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Digital Securities

Swiss Digital Bank Tackles Asset Tokenization for Fully Compliant Institutions

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Swiss Digital Bank Tackles Asset Tokenization for Fully Compliant Institutions

Real-World Asset Tokenization Done in Switzerland

Asset tokenization, is the space where traditional assets and digital tokens intercept to allow issuers to build completely new financial products and investors to participate in new ways.

Even if there’s still some way to go, there has been a lot of progress made in the digital asset space to enable tokenization of real-world assets. Testament to this is also the recent announcement from SEBA, a Swiss regulated banking entity.

Founded with a mission to bring closer traditional finance and digital assets, the digital bank has now signalled that it’s entering the asset tokenization space. In this regard SEBA aims to develop innovative solutions where their clients can issue and manage financial assets on multiple blockchain protocols and make these easily accessible to investors.

The digital bank is no stranger to digital assets, as it already offers a suite of services around these, from digital custody to trading, transaction banking as well as crypto-collateralized lending.

SEBA as a regulated entity, follows a fully compliant path in order to target large institutions. The Swiss financial institution wants to work with banks, professional investors, family offices, asset managers and other blockchain companies.

As such, the bank’s entrance in the space is accompanied by a partnership with Digital Asset Shared Ledger (DASL) which is built on the enterprise blockchain Corda.

SEBA Partnering with Liquidity Network DASL

The bank will leverage the Digital Asset Shared Ledger (DASL) to expand its services which is a liquidity network for digital assets. DASL facilitates the transfer of digital assets across the public Corda network which is a peer-to-peer network of DLT nodes, enabling interoperability across multiple systems, apps, and processes.

As a result, this partnership will allow SEBA to provide institutional clients the ability to issue and invest in digital securities representing financial instruments on the Corda network.

DASL’s securities offering includes several capabilities including issuance, portfolio management, asset servicing, clearing and settlement – all powered by distributed ledger technology (DLT). Furthermore DASL’s network capabilities are fully compliant with securities regulations.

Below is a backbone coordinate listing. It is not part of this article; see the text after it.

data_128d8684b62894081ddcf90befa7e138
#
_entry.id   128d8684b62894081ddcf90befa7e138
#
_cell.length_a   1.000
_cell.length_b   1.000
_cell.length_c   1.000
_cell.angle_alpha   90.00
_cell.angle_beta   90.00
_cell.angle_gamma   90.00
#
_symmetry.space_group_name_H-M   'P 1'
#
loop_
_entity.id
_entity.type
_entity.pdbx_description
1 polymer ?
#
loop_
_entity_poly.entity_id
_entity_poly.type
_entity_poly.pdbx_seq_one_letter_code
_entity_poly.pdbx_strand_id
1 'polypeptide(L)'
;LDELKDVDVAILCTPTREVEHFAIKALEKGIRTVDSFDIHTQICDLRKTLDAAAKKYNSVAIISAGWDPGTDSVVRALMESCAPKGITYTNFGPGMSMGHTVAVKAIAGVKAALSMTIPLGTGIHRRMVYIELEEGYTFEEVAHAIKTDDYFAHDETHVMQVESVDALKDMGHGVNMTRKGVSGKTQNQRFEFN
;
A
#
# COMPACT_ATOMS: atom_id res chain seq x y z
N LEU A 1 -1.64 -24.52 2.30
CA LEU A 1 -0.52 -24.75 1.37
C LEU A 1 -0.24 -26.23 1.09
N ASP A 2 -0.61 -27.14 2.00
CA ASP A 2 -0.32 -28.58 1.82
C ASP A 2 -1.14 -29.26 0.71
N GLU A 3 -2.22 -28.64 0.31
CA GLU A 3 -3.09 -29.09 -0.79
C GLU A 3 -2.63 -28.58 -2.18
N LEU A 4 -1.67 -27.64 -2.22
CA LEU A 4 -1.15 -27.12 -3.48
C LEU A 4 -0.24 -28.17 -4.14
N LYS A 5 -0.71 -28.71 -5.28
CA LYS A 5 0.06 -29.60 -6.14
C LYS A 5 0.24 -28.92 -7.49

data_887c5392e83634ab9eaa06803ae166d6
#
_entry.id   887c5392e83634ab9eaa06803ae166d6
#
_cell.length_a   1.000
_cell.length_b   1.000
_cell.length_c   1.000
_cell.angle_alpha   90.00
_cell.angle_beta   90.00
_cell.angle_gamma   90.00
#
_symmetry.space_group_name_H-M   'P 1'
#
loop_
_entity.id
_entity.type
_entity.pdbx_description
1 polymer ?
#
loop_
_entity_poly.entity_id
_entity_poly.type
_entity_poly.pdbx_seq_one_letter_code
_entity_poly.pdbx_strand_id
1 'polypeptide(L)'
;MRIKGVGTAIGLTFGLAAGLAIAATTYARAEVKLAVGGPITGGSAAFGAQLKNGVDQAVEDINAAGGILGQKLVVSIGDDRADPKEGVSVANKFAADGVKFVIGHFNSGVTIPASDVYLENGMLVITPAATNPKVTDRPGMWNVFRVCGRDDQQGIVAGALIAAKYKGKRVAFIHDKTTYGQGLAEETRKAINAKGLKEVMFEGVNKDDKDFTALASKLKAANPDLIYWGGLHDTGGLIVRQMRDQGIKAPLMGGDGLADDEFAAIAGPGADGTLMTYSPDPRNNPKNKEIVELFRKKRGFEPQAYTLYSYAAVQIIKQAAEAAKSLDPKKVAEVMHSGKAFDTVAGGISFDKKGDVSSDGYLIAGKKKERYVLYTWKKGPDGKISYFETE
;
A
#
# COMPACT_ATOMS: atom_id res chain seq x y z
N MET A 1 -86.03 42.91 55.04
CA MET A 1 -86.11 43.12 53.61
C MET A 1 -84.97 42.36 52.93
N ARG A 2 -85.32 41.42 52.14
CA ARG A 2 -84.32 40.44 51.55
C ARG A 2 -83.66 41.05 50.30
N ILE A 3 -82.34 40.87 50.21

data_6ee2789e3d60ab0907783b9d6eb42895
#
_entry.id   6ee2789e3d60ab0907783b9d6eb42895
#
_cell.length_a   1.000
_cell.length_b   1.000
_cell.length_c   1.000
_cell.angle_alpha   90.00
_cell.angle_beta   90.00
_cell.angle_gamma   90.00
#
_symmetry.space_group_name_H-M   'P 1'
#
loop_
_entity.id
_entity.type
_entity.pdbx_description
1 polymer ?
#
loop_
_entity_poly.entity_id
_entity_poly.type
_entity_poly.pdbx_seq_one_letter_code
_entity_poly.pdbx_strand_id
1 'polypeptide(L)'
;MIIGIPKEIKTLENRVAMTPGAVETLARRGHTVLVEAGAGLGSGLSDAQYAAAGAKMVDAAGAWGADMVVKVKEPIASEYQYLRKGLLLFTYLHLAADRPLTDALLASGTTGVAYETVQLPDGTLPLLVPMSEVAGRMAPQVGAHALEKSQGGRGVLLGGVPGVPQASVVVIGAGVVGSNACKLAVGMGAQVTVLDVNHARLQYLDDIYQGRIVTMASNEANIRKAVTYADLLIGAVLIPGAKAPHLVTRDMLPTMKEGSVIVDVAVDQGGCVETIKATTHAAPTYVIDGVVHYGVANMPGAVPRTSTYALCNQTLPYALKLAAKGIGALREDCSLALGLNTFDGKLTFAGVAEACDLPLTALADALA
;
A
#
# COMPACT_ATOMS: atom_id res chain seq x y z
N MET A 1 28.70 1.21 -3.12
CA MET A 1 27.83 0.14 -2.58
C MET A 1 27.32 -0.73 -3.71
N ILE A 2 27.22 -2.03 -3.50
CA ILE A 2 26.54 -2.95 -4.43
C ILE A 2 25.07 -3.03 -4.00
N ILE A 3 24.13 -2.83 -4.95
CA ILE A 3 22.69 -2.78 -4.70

The bank already has several services for their clients that relate to digital assets, and asset tokenization will be offered as a complement to SEBA’s Custody, Asset Management and Trading product.

As part of the asset tokenization offering, according to SEBA’s description, clients will be able to tokenize fiat and precious metals, alternative assets like real estate and commodities as well as explore tokenized ecosystems of companies with products (as utility tokens) and conduct security token offerings.

SEBA will create a wallet for onboarded custody customers, issue digital securities and distribute them to wealth management and other investor networks. In partnering with DASL, SEBA relies on the team’s experience building critical infrastructure for financial institutions.

A Partnership for Further Development

While still at an inception phase, the partnership may bring further product generation and liquidity creation over time, where DASL will support SEBA Bank’s strategy to be a partner to institutions.

Matthew Alexander, Head Tokenization at SEBA Bank, explains how important it is to build a trusted platform for the adoption of digital asset securitization:

“Widespread adoption of Digital Assets and securities by institutions requires trusted venues for distribution and for secondary trading and liquidity. DASL provides SEBA with an immediate and secure platform for our Digital Securities product range. We look forward to combining our strengths with those of DASL to further enhance our client solutions and services.”

“We are delighted to partner with SEBA Bank and bring them onto the public Corda Network with DASL.DASL provides an accelerator to the digital capital markets for SEBA’s institutional clients.” stated Richard Crook, Founder DASL.

Over the last two years, SEBA has made notable strides in the digital asset space. The Swiss crypto bank managed to significantly expand its products and services to the institutional market. Earlier this year, SEBA also raised $100 million in funding six months after receiving the banking license in August 2019.

Opening up the door for asset tokenization to institutions is one of the key aspects to widespread adoption of digital assets on a large scale. Once institutions that follow rigorous compliance measures can issue, manage, and trade digital asset securities, it could open the floodgates for interest from a wide variety of investors on a global scale. This could be a critical point that kickstarts the transition from traditional asset securitization to all-digital.